Your company won a civil lawsuit against a deadbeat customer more than six months ago. Since then, the accounts receivables department has been trying to collect whatever they can. Unfortunately, the customer is not cooperating. One of your staff members has recommended asking the court for a debtor’s examination. What is it, and how can you arrange one?
According to Utah judgment collection agency Judgment Collectors, a debtor’s examination is a discovery tool that creditors utilize to learn about a debtor’s financial situation. Judgment Collectors says that the rules regarding debtors’ examinations vary by state. However, there are some general principles that tend to apply across the board.
More About the Debtor’s Examination
The first thing to note is that the debtor’s examination is a court hearing. The debtor is summoned to court where they will answer financial questions. This is the main difference between a debtor’s examination and a deposition.
Depositions do not take place in front of judges. Instead, attorneys conduct depositions on their own. The advantage of a debtor’s examination over a deposition boils down to appearing in court. Debtors swear an oath to tell the truth. Violating that oath could mean perjury charges.
Where Examinations Take Place
Civil litigation is normally a local matter. There are cases when civil lawsuits are filed in either state or federal court, but most are filed in county or city court. Regardless, examinations take place at a courthouse within the same jurisdiction as the original judgment. This is true even if creditors are hoping to discover information about assets held in other jurisdictions.
Many county and municipal courts set aside small meeting rooms for these types of proceedings, rather than tying up larger courtrooms. Examinations can even take place in a judge’s chambers.
Questions Asked During a Debtor’s Examination
This next part is particularly important, according to Judgment Collectors. Under the law in nearly every state, attorneys are limited in the questions they can ask. Only questions pertaining to the debtor’s financials are allowed. Attorneys can ask about:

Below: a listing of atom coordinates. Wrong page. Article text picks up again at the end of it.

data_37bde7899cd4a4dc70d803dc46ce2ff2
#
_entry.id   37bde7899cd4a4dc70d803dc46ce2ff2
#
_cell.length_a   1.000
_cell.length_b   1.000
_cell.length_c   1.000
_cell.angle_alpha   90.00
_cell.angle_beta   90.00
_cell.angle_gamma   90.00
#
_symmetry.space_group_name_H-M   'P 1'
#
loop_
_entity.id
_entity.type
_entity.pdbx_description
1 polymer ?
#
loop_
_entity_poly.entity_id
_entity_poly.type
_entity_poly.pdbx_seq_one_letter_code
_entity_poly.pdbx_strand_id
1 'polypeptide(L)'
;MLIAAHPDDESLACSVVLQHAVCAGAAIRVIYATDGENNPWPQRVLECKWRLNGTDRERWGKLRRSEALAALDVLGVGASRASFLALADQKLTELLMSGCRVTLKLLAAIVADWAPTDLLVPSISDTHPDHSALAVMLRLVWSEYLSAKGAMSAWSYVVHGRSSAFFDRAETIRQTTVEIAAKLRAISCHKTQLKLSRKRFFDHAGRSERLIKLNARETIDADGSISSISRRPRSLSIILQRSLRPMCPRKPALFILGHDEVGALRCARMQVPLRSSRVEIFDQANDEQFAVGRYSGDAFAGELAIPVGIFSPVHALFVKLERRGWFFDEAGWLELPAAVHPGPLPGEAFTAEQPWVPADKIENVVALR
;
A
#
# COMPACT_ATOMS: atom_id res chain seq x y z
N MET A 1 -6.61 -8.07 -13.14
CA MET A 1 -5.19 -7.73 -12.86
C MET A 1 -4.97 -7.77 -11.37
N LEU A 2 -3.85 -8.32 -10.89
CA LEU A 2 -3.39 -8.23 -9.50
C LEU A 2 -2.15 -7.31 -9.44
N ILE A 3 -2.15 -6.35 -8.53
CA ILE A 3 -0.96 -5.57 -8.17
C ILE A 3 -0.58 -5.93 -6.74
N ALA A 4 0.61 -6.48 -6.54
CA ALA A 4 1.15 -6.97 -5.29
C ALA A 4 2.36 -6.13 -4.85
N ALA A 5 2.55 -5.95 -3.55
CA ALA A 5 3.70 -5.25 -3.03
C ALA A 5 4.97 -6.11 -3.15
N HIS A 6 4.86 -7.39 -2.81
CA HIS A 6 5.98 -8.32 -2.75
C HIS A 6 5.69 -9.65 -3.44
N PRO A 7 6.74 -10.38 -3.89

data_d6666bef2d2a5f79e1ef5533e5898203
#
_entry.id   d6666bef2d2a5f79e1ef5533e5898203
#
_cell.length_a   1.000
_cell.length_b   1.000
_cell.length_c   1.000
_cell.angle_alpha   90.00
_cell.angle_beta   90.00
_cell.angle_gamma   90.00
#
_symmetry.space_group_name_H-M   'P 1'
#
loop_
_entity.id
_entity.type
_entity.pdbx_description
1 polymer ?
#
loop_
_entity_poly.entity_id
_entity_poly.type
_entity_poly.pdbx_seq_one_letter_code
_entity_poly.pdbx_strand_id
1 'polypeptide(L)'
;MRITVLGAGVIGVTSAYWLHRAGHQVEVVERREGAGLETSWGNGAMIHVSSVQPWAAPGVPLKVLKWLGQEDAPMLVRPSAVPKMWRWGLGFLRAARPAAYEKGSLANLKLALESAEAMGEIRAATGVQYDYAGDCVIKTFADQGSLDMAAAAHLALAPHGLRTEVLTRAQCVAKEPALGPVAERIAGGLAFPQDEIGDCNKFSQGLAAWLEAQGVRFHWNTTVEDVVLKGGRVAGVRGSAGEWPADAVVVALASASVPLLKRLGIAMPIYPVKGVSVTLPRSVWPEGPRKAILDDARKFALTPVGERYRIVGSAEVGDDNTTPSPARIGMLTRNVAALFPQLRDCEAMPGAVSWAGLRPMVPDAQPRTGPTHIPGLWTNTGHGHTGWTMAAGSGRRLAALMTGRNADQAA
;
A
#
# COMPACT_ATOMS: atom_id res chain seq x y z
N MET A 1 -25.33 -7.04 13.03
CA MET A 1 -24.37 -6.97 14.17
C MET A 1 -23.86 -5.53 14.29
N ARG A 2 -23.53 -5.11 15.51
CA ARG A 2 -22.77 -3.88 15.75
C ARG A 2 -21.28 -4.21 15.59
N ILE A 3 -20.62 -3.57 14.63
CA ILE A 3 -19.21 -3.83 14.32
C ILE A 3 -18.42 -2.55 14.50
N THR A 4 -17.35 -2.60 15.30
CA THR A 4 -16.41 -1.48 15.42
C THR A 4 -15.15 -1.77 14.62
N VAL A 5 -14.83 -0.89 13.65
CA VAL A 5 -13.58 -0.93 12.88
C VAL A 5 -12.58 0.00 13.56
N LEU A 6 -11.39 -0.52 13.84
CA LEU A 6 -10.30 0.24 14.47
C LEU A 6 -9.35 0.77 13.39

- Income – Income from regular employment and other sources is up for grabs.
- Debts – Attorneys often want to know about debts to get a better idea of the debtor’s financial situation.
- Assets – Attorneys also want to know about assets. Some of a debtor’s assets might be usable for debt repayment.
- Employment – Debtors are often asked about their current employment status. The information is necessary when a creditor intends to garnish wages.
Any attempt to ask inappropriate questions will be shot down by the court. A debtor’s examination is not a free-for-all. It is also not supposed to be anything like a criminal interrogation. The point of the examination is merely to compel the debtor to reveal financial information.
It Shouldn’t Take Too Long
Creditors and debtors do not have to take a full day off from work to attend a debtor’s examination. If everyone cooperates fully, a typical examination doesn’t last more than 15-30 minutes. It is really just a simple exchange of information. That being said, there are things that can delay debtor’s examinations.
A debtor might not be willing to answer questions in a straightforward manner. They might fail to bring requested documentation to court. And of course, a judge can be delayed as well. The two parties and their attorneys just need to roll with it when judges aren’t on time.
That’s basically all there is to it. A debtor examination is a pretty straightforward procedure that doesn’t require a lot as long as everyone involved cooperates. Arranging one is as simple as petitioning the court.